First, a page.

Maui News

Maui County drought alleviates after one of the wettest Decembers in half century

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One of the wettest Decembers in the last half century quenched extreme drought in Maui County, which was suffering from the worst conditions in the state.

In fact, a couple Maui areas set all-time rainfall records for the month, according to a report released today by Kevin Kodama, senior service hydrologist for the National Weather Service in Honolulu.

Current conditions show no areas of “exceptional,” “extreme,” “severe” or even “moderate” drought in Maui County and the rest of the state, according to the U.S. Drought Monitor. 

A month ago, Maui County was riddled with all five levels of drought, ranging from “abnormally dry,” the least intense, to “exceptional,” the most intense. 

Kodama had called Maui County’s drought conditions worse than the previous year and the most severe in the state. Local ranchers and farmers had been reporting financial losses and other negative impacts.

Last month took a different turn, though.


“After a slow start to the 2021-2022 Hawaiian Islands wet season, with dry overall conditions in October and November, the month of December appears to have made up for lost ground,” Kodama said in the report.

Records for December rain totals were broken at Haʻikū and Lahainaluna gauges. 

Molokaʻi Airport had its highest December total since 1996. Also, Kaunakakai Mauka, Kula Branch Station, Kīhei No. 2, Mahinahina, Makapulapai, Puʻu Kukui and ʻUlupalakua Ranch had their highest December totals since 2007, the report said.

Most of Maui County’s rainfall totals were above average for the month of December. United States Geological Survey’s Puʻu Kukui gauge had the highest monthly total of 52.10 inches, which is 175% of its average. 

The highest daily total of 7.56 inches Dec. 22 came from the USGS rain gauge at West Wailuaiki Stream.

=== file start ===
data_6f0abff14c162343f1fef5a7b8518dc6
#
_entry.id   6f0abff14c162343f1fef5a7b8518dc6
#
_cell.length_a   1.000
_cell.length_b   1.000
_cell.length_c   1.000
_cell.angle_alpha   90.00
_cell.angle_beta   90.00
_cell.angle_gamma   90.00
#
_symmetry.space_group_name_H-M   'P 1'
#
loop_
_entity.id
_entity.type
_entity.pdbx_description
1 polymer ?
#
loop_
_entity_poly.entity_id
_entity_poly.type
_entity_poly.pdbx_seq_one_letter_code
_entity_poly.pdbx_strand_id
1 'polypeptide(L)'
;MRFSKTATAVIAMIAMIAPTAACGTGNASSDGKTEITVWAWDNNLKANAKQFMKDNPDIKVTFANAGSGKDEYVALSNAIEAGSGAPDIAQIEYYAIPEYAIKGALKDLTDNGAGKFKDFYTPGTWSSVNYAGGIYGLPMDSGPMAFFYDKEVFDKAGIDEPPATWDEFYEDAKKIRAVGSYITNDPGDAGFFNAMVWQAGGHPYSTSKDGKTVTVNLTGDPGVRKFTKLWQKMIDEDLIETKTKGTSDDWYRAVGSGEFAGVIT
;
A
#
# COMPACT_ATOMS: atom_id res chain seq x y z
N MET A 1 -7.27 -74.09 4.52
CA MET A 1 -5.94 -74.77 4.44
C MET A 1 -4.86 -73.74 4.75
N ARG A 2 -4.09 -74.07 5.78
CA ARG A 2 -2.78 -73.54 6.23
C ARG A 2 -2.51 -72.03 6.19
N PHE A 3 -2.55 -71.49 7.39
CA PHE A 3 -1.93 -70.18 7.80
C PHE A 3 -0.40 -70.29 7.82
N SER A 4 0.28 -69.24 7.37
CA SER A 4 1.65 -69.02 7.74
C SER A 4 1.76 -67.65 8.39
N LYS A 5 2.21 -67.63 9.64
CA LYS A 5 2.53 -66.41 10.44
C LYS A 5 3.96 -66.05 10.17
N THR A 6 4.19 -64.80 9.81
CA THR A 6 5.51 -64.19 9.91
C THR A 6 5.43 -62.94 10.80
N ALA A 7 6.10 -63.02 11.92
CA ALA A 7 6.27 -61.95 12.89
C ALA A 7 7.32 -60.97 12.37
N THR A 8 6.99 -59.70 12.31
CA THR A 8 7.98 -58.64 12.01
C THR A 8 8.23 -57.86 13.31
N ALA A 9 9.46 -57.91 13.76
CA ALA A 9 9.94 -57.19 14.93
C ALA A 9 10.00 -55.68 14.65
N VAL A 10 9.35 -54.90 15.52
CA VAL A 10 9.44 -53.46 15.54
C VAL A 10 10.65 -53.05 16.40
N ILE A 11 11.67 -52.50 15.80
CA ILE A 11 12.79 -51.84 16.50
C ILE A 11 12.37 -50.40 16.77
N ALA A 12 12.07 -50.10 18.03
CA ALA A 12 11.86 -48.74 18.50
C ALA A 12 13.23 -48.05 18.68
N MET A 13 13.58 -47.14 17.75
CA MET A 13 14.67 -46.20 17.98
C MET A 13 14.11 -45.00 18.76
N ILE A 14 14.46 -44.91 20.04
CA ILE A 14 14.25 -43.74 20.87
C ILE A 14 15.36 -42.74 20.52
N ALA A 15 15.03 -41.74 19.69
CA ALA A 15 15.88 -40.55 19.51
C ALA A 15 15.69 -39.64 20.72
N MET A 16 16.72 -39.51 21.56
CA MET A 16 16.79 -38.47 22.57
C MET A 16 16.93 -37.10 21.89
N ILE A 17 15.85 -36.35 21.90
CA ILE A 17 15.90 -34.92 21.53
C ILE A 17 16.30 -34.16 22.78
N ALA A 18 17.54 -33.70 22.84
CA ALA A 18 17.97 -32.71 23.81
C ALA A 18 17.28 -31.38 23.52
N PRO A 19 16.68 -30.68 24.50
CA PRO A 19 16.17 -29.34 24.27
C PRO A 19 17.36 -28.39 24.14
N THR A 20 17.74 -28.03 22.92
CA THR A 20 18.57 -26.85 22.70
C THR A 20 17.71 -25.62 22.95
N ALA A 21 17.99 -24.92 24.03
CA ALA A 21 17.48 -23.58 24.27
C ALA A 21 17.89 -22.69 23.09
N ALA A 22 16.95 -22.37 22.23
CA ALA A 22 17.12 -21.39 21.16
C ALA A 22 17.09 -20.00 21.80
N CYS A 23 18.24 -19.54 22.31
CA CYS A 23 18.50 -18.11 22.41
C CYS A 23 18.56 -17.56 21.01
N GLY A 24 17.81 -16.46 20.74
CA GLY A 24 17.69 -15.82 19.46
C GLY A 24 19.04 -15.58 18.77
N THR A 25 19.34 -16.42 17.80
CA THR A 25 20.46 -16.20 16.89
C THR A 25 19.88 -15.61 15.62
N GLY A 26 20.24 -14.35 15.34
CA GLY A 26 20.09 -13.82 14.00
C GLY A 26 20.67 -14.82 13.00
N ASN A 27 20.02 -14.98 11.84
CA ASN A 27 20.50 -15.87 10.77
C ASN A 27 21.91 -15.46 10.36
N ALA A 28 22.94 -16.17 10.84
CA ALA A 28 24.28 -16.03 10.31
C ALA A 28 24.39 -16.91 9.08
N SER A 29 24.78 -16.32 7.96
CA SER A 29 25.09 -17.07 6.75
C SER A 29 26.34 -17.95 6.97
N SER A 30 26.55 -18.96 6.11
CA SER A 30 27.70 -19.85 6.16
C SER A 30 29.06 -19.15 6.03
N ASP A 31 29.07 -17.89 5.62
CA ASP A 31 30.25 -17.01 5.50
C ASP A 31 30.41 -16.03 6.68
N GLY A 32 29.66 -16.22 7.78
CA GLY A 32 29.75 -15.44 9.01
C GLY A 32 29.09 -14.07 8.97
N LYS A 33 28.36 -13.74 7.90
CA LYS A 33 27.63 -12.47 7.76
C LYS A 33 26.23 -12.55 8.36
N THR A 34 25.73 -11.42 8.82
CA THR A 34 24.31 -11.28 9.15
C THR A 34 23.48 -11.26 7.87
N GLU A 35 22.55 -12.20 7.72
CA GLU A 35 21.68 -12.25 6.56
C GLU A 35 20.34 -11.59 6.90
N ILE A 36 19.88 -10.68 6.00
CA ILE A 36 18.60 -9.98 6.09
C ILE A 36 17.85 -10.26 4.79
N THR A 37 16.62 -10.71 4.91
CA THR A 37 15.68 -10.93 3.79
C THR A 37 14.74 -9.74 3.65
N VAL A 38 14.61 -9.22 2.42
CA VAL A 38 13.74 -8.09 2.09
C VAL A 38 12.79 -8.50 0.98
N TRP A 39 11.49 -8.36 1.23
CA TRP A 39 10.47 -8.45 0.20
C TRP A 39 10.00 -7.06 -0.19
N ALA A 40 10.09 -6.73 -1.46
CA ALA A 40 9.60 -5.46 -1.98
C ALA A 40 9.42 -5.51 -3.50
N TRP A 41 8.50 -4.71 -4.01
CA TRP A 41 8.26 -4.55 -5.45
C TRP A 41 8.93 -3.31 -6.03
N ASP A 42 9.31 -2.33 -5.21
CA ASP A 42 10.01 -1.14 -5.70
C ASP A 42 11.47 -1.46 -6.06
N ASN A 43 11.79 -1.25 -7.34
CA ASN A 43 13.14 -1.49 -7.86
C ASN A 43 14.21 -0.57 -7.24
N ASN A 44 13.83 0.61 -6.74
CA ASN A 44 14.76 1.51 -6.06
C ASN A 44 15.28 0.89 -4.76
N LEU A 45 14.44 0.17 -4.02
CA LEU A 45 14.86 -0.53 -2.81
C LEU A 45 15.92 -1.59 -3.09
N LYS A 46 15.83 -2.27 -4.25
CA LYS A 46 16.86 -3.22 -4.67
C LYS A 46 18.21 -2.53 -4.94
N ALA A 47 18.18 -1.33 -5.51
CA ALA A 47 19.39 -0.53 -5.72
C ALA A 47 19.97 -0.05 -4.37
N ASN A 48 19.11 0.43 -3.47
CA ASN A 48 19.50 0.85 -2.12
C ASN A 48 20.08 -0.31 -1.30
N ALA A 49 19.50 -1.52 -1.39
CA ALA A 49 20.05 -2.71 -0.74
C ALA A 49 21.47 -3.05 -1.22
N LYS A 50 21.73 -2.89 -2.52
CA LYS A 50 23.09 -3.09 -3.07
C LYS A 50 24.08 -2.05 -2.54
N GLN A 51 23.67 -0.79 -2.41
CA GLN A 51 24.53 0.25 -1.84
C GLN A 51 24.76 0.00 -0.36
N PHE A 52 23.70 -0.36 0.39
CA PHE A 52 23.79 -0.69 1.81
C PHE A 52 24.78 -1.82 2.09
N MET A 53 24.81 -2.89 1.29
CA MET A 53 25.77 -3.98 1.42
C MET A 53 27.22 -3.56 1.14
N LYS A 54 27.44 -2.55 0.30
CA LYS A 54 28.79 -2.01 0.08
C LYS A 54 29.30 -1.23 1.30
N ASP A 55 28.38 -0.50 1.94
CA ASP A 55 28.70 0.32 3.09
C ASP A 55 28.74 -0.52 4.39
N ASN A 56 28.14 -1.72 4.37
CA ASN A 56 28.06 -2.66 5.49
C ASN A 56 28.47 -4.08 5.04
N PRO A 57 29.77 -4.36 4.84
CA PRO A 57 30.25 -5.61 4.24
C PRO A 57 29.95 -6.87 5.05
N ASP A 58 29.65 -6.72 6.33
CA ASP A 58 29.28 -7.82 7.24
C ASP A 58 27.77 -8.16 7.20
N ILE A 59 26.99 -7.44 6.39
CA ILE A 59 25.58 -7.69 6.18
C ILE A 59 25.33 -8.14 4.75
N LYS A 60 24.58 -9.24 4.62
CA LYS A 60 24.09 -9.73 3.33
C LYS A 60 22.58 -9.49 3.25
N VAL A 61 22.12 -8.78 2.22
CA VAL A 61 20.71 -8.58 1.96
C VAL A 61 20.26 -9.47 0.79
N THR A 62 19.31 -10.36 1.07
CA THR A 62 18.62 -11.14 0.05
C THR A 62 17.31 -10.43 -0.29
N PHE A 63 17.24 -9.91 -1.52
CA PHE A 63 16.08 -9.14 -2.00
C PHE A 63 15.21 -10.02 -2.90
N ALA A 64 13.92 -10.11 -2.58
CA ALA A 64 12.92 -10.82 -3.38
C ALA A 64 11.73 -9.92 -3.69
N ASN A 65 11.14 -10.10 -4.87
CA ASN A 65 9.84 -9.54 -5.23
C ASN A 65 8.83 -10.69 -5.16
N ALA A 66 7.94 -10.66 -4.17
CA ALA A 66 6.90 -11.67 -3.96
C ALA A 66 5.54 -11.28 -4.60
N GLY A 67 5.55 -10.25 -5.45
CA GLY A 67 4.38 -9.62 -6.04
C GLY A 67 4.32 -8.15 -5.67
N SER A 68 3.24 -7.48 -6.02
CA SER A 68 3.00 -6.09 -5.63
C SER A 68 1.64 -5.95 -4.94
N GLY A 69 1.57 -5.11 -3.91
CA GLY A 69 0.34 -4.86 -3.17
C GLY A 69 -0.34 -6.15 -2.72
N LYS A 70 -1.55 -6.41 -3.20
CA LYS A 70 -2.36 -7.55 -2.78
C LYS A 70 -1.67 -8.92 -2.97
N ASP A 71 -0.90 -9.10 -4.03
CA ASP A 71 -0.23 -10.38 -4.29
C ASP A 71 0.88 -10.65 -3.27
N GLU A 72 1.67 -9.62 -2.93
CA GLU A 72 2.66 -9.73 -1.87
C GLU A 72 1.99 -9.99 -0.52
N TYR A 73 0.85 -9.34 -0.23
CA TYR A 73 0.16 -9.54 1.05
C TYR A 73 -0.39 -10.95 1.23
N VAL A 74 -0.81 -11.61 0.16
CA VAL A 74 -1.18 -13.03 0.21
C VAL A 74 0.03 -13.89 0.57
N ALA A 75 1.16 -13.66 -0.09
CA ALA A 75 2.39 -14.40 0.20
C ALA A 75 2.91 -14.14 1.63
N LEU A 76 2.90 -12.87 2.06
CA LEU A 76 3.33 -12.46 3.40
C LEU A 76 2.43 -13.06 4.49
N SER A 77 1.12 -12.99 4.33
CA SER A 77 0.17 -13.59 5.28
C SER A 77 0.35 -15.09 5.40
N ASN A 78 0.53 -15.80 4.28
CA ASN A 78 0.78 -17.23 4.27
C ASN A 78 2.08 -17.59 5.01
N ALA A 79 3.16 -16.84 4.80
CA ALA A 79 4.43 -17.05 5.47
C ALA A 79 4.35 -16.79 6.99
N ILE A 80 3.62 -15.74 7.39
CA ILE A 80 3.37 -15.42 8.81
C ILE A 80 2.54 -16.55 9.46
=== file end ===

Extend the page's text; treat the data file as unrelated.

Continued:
Most rainfall totals for 2021 were nearly above average across Maui County. The rain gauge at West Wailuaiki Stream had the highest annual total of 287.55 inches, which was 128% of average. This was followed by Puʻu Kukui’s 281.01 inches, which was 77% of average.

Although additional analysis is needed, the Dec. 5 to 8 kona low appears to have been one of the strongest to affect Hawaiʻi in the last 50 years, Kodama said. The impacts are similar to kona low events in January 1980, December 1987 and December 2008.

Rainfall pummeled Hawaiʻi when a kona low marched across the islands early last month, sparking flooding, road closures and other serious infrastructure damage.

Persistent, heavy rain started over Maui on the afternoon of Dec. 5. Soon, large flash floods filled the normally dry gulches west of Kaupō and closed Piʻilani Highway. Flooding poured through homes and washed away vehicles in Maui Meadows. Kīhei and Kula suffered property damage, road closures and other impacts as well.

By the afternoon and evening of Dec. 6, thunderstorms and heavy rainfall moved over Oʻahu.


Kona low is not capitalized because “kona” refers to the adjective, “leeward,” in the Hawaiian language; the usage is consistent with several research papers covering subtropical cyclones in the central North Pacific, Kodama said.

Overall, the month is “one of the wettest Decembers in the last 50 years,” the report said.

December ended with the return of southeasterly to southerly winds over the state in response to a low pressure system to the west of Kauaʻi.

Periods of heavy rainfall moving over the Hanalei River basin resulted in the closure of Kūhiō Highway near the Hanalei River Bridge for several hours Dec. 31. Passing heavy showers also produced minor flooding on Oʻahu, Molokaʻi, Maui and the Big Island.


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